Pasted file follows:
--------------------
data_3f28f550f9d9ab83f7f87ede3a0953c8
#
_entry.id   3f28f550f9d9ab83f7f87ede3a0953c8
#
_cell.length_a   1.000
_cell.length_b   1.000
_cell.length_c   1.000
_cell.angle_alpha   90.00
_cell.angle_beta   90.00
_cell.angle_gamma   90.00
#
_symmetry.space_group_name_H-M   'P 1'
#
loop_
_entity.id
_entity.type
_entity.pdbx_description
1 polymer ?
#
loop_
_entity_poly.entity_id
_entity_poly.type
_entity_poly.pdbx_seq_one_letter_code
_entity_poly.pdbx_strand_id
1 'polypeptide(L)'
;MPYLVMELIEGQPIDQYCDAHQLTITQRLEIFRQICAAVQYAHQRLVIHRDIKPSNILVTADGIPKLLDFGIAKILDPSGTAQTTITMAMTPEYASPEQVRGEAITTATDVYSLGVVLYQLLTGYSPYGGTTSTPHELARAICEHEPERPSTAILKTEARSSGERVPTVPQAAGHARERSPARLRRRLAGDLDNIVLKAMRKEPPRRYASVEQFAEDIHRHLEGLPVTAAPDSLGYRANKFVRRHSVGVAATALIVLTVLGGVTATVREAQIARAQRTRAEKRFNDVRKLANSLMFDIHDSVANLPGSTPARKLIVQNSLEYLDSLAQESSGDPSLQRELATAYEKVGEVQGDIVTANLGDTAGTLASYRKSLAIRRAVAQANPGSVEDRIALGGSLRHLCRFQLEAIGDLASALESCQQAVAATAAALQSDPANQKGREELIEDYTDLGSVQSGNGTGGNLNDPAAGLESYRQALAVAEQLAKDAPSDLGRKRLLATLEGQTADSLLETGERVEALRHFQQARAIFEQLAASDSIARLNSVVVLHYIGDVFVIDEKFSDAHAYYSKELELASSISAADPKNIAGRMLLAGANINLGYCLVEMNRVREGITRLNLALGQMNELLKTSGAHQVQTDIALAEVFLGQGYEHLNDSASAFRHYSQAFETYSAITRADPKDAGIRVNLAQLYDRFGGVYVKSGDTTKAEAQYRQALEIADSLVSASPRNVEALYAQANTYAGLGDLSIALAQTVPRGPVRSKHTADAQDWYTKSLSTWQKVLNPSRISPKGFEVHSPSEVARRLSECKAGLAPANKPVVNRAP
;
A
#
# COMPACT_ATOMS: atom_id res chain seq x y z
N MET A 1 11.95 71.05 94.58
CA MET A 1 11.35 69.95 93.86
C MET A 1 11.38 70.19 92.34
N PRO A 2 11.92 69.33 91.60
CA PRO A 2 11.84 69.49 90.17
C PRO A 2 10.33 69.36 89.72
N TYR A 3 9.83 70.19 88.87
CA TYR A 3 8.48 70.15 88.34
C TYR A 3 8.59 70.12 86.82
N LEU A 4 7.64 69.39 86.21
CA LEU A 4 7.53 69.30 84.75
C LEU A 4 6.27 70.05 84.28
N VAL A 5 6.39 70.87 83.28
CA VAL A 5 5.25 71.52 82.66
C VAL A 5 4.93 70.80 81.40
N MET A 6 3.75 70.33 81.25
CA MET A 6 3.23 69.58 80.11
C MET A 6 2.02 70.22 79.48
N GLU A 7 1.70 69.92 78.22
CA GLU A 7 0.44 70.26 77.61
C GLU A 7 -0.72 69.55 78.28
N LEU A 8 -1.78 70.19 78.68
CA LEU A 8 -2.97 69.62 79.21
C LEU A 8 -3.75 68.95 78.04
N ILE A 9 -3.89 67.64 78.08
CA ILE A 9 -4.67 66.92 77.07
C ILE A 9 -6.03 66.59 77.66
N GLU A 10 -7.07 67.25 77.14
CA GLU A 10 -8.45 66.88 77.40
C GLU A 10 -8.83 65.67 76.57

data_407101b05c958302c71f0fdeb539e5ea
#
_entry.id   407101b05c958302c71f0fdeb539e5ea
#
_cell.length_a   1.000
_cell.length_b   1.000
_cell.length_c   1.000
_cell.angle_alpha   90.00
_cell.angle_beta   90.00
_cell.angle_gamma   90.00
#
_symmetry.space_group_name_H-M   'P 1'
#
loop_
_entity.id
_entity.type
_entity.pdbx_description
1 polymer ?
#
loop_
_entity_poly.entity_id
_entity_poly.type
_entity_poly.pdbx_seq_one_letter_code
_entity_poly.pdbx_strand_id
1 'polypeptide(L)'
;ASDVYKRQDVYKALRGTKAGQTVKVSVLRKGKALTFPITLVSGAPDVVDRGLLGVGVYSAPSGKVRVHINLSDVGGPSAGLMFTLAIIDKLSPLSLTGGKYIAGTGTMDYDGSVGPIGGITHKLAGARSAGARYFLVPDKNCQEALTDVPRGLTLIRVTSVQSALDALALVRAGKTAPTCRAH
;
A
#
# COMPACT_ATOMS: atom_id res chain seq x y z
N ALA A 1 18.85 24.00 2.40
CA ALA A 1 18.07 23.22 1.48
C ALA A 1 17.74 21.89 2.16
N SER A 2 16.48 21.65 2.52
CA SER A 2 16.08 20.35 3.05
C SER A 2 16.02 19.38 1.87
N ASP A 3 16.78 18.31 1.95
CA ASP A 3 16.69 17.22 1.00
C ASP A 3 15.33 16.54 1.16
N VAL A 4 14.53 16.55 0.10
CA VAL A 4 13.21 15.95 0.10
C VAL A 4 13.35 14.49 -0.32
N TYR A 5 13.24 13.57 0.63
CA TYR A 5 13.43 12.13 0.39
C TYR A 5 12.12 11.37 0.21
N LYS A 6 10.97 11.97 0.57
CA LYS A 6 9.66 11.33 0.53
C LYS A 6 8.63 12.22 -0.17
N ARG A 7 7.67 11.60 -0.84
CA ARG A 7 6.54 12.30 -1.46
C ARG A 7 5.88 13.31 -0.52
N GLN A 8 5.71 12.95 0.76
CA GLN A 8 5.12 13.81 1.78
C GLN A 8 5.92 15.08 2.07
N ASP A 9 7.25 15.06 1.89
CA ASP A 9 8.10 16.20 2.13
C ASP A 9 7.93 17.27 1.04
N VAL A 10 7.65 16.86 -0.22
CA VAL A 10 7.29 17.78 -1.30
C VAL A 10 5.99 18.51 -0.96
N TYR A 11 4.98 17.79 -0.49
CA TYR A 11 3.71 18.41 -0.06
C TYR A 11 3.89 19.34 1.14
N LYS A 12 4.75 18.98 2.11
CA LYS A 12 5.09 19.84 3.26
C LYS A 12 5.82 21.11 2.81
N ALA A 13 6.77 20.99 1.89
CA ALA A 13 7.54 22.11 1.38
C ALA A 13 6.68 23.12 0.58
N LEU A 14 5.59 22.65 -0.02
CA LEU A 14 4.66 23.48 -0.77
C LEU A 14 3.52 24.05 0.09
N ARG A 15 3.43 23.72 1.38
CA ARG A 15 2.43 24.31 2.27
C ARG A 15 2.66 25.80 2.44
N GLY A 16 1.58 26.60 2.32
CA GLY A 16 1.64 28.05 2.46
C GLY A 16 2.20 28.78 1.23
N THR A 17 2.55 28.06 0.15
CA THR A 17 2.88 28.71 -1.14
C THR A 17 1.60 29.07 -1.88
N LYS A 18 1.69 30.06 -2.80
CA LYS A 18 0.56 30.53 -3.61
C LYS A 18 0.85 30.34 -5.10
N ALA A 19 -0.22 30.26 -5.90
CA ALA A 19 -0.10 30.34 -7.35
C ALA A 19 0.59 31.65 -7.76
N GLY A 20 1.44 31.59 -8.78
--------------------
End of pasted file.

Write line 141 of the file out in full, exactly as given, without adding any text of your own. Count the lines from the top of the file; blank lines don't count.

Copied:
C THR A 17 1.60 29.07 -1.88